Let $$T: \mathbb{R}^k \mapsto \mathbb{R}^n$$ and $$S: \mathbb{R}^n \mapsto \mathbb{R}^m$$ be linear transformations. Then the composite of $$S$$ and $$T$$ is $S \circ T: \mathbb{R}^k \mapsto \mathbb{R}^m\nonumber$ The action of $$S \circ T$$ is given by $(S \circ T) (\vec{x}) = S(T(\vec{x})) \; \mbox{for all} \; \vec{x} \in \mathbb{R}^k\nonumber$

Notice that the resulting vector will be in $$\mathbb{R}^m$$. Be careful to observe the order of transformations. We write $$S \circ T$$ but apply the transformation $$T$$ first, followed by $$S$$.

Theorem $$\PageIndex{2}$$:Composition of Transformations

Let $$T: \mathbb{R}^k \mapsto \mathbb{R}^n$$ and $$S: \mathbb{R}^n \mapsto \mathbb{R}^m$$ be linear transformations such that $$T$$ is induced by the matrix $$A$$ and $$S$$ is induced by the matrix $$B$$. Then $$S \circ T$$ is a linear transformation which is induced by the matrix $$BA$$.

Consider the following example.

Example $$\PageIndex{2}$$:Composition of Transformations

Let $$T$$ be a linear transformation induced by the matrix $A = \left [ \begin{array}{rr} 1 & 2 \\ 2 & 0 \end{array} \right ]\nonumber$ and $$S$$ a linear transformation induced by the matrix $B = \left [ \begin{array}{rr} 2 & 3 \\ 0 & 1 \end{array} \right ]\nonumber$ Find the matrix of the composite transformation $$S \circ T$$. Then, find $$(S \circ T)(\vec{x})$$ for $$\vec{x} = \left [ \begin{array}{r} 1 \\ 4 \end{array} \right ]$$.

Solution

By Theorem $$\PageIndex{2}$$, the matrix of $$S \circ T$$ is given by $$BA$$. $BA = \left [ \begin{array}{rr} 2 & 3 \\ 0 & 1 \end{array} \right ] \left [ \begin{array}{rr} 1 & 2 \\ 2 & 0 \end{array} \right ] = \left [ \begin{array}{rr} 8 & 4 \\ 2 & 0 \end{array} \right ]\nonumber$

To find $$(S \circ T)(\vec{x})$$, multiply $$\vec{x}$$ by $$BA$$ as follows $\left [ \begin{array}{rr} 8 & 4 \\ 2 & 0 \end{array} \right ] \left [ \begin{array}{rr} 1 \\ 4 \end{array} \right ] = \left [ \begin{array}{r} 24 \\ 2 \end{array} \right ]\nonumber$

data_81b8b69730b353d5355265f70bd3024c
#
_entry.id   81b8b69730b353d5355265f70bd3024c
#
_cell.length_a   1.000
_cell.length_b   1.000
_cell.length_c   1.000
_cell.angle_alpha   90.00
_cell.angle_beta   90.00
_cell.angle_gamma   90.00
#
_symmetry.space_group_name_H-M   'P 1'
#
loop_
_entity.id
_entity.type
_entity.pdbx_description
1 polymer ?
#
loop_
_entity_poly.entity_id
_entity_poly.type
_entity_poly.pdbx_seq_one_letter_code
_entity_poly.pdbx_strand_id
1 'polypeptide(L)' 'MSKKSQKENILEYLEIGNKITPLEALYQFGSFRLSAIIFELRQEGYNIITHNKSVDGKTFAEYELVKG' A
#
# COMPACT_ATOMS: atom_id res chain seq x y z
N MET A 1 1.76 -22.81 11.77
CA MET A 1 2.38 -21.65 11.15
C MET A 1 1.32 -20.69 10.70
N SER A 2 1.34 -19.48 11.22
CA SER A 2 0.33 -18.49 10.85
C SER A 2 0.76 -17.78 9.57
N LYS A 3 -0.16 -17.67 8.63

To check, first determine $$T(\vec{x})$$: $\left [ \begin{array}{rr} 1 & 2 \\ 2 & 0 \end{array} \right ] \left [ \begin{array}{r} 1 \\ 4 \end{array} \right ] = \left [ \begin{array}{r} 9 \\ 2 \end{array} \right ]\nonumber$

Then, compute $$S(T(\vec{x}))$$ as follows: $\left [ \begin{array}{rr} 2 & 3 \\ 0 & 1 \end{array} \right ] \left [ \begin{array}{r} 9 \\ 2 \end{array} \right ] = \left [ \begin{array}{r} 24 \\ 2 \end{array} \right ]\nonumber$

Below is a video on finding standard matrices for transformations and a composition of transformations.

Consider a composite transformation $$S \circ T$$, and suppose that this transformation acted such that $$(S \circ T) (\vec{x}) = \vec{x}$$. That is, the transformation $$S$$ took the vector $$T(\vec{x})$$ and returned it to $$\vec{x}$$. In this case, $$S$$ and $$T$$ are inverses of each other. Consider the following definition.

Definition $$\PageIndex{3}$$:Inverse of a Transformation

Let $$T: \mathbb{R}^n \mapsto \mathbb{R}^n$$ and $$S:\mathbb{R}^n \mapsto \mathbb{R}^n$$ be linear transformations. Suppose that for each $$\vec{x} \in \mathbb{R}^n$$, $(S \circ T)(\vec{x}) = \vec{x}\nonumber$ and $(T \circ S)(\vec{x}) = \vec{x}\nonumber$ Then, $$S$$ is called an inverse of $$T$$ and $$T$$ is called an inverse of $$S$$. Geometrically, they reverse the action of each other.

The following theorem is crucial, as it claims that the above inverse transformations are unique.

Theorem $$\PageIndex{3}$$:Inverse of a Transformation

Let $$T:\mathbb{R}^n \mapsto \mathbb{R}^n$$ be a linear transformation induced by the matrix $$A$$. Then $$T$$ has an inverse transformation if and only if the matrix $$A$$ is invertible. In this case, the inverse transformation is unique and denoted $$T^{-1}: \mathbb{R}^n \mapsto \mathbb{R}^n$$. $$T^{-1}$$ is induced by the matrix $$A^{-1}$$.

Consider the following example.

Example $$\PageIndex{3}$$:Inverse of a Transformation

Let $$T: \mathbb{R}^2 \mapsto \mathbb{R}^2$$ be a linear transformation induced by the matrix $A = \left [ \begin{array}{rr} 2 & 3 \\ 3 & 4 \end{array} \right ]\nonumber$ Show that $$T^{-1}$$ exists and find the matrix $$B$$ which it is induced by.

Solution

Since the matrix $$A$$ is invertible, it follows that the transformation $$T$$ is invertible. Therefore, $$T^{-1}$$ exists.

You can verify that $$A^{-1}$$ is given by: $A^{-1} = \left [ \begin{array}{rr} -4 & 3 \\ 3 & -2 \end{array} \right ]\nonumber$ Therefore the linear transformation $$T^{-1}$$ is induced by the matrix $$A^{-1}$$.

Below is a video on finding the transformation matrix in $$R^2$$ given two transformations using an inverse matrix.

Below is a video on finding the transformation matrix in $$R^3$$ given three transformations using an inverse matrix.

This page titled 5.3: Properties of Linear Transformations is shared under a CC BY 4.0 license and was authored, remixed, and/or curated by Ken Kuttler (Lyryx) .